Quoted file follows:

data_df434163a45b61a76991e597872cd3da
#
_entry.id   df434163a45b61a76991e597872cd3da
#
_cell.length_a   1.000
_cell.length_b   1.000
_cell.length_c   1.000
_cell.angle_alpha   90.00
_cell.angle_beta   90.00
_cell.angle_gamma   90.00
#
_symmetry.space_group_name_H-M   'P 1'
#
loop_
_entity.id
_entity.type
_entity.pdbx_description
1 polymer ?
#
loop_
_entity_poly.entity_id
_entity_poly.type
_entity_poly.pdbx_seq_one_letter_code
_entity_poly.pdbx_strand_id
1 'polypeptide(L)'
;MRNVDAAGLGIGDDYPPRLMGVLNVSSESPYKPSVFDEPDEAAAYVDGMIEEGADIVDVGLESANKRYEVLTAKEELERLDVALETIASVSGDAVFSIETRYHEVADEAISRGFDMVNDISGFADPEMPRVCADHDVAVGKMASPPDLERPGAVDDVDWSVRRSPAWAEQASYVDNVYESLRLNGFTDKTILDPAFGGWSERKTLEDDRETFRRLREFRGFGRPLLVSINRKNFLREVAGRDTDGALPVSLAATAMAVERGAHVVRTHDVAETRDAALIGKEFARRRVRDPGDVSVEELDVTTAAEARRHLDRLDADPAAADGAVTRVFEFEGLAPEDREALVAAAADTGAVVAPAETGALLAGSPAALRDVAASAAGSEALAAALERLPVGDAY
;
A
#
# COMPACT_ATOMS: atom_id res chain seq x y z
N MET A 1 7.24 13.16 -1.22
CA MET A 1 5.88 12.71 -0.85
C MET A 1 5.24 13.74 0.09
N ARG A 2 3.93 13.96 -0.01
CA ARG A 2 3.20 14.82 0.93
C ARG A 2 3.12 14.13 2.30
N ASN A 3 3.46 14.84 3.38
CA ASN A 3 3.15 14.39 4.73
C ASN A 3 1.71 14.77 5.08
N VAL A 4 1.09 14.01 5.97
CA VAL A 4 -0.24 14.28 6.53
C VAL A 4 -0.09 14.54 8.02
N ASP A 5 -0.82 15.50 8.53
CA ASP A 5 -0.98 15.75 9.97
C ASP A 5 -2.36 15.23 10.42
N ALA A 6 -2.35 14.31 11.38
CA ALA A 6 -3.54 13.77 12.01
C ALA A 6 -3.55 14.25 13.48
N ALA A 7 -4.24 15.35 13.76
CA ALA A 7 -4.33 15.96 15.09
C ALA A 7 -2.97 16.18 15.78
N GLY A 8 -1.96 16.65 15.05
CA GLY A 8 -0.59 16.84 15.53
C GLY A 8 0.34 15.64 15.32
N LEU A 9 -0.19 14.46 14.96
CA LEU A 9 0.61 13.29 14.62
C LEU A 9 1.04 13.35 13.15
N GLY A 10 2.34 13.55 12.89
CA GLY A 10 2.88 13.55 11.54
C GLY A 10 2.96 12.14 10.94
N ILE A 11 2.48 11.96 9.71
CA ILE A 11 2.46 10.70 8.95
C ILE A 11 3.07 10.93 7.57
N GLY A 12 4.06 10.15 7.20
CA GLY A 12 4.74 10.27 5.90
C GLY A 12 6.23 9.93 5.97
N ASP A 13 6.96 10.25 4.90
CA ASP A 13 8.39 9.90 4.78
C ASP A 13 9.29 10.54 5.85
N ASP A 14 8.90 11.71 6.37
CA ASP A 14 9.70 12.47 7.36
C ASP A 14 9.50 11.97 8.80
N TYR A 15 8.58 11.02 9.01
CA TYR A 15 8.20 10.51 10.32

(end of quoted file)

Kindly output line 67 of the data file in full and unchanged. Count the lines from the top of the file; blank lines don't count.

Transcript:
N ASP A 13 6.96 10.25 4.90